Some commentators promptly countered that Rauner’s veto will likely be overriden.
The tax bill passed with some essential Republican support: it needed 71 votes. But Illinois House Republican Leader Jim Durkin questioned how it will address the state’s $14 billion backlog. Durkin is seeking to get Rauner the “balanced budget package,” he wants, which includes spending reductions and “meaningful reforms.”
“I am disappointed that we’re taking this up at this moment when there has been significant, significant progress to address the priorities of the governor and also the priorities of this caucus,” Durkin said.
There are, of course, political ramifications to supporting a tax hike, on both sides of the aisle. Some House Democrats were expected to vote no to try to shield themselves from Illinois Republican Party attacks in next year’s election. But some House Republicans, knowing they’d too be targeted for supporting it. said there’s no other choice.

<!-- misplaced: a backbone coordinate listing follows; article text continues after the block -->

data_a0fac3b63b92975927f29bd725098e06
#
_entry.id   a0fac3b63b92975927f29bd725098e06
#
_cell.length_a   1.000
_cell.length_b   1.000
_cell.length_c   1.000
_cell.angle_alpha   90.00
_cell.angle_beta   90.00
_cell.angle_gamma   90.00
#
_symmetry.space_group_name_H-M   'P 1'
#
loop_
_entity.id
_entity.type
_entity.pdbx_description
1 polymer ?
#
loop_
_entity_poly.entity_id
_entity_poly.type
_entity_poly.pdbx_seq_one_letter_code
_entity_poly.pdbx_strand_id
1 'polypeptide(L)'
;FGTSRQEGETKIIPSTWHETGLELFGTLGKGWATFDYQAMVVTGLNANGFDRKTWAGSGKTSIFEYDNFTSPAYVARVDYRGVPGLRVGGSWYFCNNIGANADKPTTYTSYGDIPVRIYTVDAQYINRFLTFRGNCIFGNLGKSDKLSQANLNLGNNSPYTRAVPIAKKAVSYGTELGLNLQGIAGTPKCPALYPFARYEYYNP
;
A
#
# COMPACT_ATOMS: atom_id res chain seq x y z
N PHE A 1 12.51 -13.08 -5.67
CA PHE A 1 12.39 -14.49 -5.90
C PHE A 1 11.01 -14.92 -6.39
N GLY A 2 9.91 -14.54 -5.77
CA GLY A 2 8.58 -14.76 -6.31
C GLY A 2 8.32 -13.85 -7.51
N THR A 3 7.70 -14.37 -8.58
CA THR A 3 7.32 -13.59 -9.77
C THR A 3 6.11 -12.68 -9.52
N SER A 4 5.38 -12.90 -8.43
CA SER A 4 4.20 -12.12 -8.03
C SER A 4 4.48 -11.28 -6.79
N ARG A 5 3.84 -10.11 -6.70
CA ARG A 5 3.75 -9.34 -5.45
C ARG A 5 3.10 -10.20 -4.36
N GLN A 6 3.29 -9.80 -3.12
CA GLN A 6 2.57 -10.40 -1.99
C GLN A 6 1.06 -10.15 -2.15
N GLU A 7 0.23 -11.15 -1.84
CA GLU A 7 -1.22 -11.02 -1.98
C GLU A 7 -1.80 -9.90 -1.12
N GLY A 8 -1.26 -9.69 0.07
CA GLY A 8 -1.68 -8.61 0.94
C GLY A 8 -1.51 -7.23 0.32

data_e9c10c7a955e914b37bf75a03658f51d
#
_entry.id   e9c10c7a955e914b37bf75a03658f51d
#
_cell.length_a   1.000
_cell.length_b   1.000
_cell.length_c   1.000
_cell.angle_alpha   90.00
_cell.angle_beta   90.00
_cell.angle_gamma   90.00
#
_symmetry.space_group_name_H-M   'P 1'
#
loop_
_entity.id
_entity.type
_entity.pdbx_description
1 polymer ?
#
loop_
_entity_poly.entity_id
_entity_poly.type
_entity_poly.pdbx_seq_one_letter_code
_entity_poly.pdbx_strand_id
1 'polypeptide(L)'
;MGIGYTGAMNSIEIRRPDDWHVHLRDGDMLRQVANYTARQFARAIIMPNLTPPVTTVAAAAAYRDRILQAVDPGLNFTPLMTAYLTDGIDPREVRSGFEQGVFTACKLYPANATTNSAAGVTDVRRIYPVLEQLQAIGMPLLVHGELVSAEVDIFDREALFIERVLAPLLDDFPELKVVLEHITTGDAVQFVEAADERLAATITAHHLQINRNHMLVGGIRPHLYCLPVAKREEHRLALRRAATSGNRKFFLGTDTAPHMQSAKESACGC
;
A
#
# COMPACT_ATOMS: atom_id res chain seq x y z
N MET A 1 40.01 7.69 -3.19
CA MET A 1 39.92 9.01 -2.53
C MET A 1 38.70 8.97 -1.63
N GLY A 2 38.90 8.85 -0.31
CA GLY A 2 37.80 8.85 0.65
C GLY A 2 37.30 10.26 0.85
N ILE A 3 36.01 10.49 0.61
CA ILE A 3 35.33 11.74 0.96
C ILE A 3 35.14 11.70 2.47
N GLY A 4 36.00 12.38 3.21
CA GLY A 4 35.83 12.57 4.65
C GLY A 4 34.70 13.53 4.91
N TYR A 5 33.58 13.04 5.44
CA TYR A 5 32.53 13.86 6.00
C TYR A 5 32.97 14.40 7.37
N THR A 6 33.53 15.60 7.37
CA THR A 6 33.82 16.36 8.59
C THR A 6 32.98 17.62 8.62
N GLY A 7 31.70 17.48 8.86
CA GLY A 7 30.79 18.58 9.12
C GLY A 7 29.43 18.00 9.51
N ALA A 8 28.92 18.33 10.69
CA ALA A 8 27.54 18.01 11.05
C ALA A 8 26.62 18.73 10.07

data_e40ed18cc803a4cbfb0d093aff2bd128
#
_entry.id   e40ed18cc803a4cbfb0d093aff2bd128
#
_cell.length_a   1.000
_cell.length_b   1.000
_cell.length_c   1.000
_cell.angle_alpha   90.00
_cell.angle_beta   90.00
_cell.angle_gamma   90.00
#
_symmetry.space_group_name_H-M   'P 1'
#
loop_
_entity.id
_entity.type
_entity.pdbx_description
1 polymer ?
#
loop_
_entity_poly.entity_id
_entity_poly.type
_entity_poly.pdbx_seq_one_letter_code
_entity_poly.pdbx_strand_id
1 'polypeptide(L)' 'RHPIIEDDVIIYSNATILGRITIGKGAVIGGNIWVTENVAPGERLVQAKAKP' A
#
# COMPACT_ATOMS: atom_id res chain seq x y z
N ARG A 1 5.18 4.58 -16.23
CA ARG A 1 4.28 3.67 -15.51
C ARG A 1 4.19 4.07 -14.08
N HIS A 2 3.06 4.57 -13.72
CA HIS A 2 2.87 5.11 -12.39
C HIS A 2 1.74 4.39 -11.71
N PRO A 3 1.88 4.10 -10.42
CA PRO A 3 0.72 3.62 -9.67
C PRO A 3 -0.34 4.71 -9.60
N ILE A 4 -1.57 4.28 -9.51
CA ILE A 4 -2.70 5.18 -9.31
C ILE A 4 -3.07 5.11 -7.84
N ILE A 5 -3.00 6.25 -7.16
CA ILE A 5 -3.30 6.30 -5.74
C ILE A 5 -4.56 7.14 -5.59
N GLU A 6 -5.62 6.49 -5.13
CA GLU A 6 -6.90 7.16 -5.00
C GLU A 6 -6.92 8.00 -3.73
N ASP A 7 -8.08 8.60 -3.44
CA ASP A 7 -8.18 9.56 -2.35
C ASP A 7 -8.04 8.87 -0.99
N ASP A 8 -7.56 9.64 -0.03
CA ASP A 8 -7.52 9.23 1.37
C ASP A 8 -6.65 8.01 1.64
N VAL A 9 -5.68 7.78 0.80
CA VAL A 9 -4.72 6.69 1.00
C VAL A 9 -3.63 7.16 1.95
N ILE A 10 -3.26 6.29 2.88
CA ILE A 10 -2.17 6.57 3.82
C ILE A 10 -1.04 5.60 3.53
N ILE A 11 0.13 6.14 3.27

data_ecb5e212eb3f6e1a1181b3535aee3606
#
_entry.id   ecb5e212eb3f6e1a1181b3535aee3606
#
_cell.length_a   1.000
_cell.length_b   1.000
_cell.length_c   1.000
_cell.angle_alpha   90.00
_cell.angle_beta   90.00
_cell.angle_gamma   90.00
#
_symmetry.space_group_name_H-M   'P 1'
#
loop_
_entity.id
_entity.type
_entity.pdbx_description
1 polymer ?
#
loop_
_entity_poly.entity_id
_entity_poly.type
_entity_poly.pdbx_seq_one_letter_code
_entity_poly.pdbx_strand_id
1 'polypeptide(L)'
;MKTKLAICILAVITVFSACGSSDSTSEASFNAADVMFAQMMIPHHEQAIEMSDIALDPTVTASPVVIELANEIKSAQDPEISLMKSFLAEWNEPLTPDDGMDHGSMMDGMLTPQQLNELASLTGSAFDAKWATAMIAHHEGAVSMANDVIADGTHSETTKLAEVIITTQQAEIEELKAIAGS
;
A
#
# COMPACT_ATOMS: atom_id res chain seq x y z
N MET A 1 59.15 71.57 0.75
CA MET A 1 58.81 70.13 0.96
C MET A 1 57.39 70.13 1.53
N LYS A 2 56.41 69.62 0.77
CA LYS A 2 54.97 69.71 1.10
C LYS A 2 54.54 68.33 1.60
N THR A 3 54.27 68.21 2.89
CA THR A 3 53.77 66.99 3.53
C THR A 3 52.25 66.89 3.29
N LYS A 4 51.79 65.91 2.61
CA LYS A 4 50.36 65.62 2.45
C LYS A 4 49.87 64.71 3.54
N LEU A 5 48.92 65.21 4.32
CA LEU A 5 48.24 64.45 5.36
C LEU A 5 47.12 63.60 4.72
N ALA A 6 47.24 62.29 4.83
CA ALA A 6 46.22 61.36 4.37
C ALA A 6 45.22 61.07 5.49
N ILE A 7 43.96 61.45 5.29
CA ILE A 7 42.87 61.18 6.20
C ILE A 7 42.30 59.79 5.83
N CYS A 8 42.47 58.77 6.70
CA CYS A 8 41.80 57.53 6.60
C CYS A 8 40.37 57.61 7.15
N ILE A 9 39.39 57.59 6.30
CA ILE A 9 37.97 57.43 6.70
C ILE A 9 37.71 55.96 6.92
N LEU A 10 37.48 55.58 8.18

Others were even more fatalistic: “If I lose my seat so be it,” state Rep. Michael Unes, R-Pekin said, adding the state shouldn’t have gotten so close to a financial collapse. “Without this, we will lose thousands of lives and thousands of jobs and the alternative is so much worse. I don’t like this. This is not easy. This is really, really difficult,” Unes said. “But the alternative is much worse than this. The alternative is literally taking our state off the cliff.”
David Harris was among the Republicans who supported the bill, while also urging the governor to sign the revenue and spending bills if passed: “Have the courage to do what is right and bring this madness to an end.”
“I was not elected as a state legislator to help preside over the financial destruction of this great state,” Harris said. “I respect my colleagues who are voting no. But to me, enough is enough.”
Meanwhile, changes made by House Democrats from the original Senate bill include the removal of streaming and satellite fees. It also closed corporate tax loopholes, increased the earned income tax credit, and restored the research and development and manufacturers’ tax credit to attract more businesses.